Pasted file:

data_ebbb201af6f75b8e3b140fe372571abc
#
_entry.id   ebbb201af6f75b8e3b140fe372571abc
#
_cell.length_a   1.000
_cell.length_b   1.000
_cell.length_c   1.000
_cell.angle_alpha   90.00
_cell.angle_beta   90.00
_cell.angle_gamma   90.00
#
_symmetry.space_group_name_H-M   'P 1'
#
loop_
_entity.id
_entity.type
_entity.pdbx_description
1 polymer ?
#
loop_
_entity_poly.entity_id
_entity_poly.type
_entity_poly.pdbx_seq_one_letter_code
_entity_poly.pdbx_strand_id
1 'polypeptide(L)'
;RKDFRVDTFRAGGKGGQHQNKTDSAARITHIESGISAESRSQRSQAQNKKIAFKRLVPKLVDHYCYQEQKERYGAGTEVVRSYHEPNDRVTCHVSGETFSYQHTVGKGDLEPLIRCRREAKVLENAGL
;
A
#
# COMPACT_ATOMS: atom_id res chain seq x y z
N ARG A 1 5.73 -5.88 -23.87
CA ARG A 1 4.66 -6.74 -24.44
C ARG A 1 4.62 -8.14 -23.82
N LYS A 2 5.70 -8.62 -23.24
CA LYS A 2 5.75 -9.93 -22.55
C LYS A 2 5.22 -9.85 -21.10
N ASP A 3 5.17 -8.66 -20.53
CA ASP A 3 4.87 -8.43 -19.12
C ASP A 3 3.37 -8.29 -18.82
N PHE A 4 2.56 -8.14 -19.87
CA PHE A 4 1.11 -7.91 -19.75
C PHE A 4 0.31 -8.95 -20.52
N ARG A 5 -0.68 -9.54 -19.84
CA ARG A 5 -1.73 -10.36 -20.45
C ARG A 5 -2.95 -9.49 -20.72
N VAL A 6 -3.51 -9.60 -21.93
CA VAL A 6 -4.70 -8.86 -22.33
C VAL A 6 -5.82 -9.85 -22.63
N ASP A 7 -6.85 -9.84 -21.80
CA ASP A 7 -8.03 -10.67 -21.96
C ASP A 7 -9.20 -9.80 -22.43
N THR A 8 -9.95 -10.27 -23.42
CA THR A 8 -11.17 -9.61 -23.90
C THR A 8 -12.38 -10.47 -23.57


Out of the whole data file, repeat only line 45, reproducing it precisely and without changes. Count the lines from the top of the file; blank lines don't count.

C ARG A 5 -2.95 -9.49 -20.72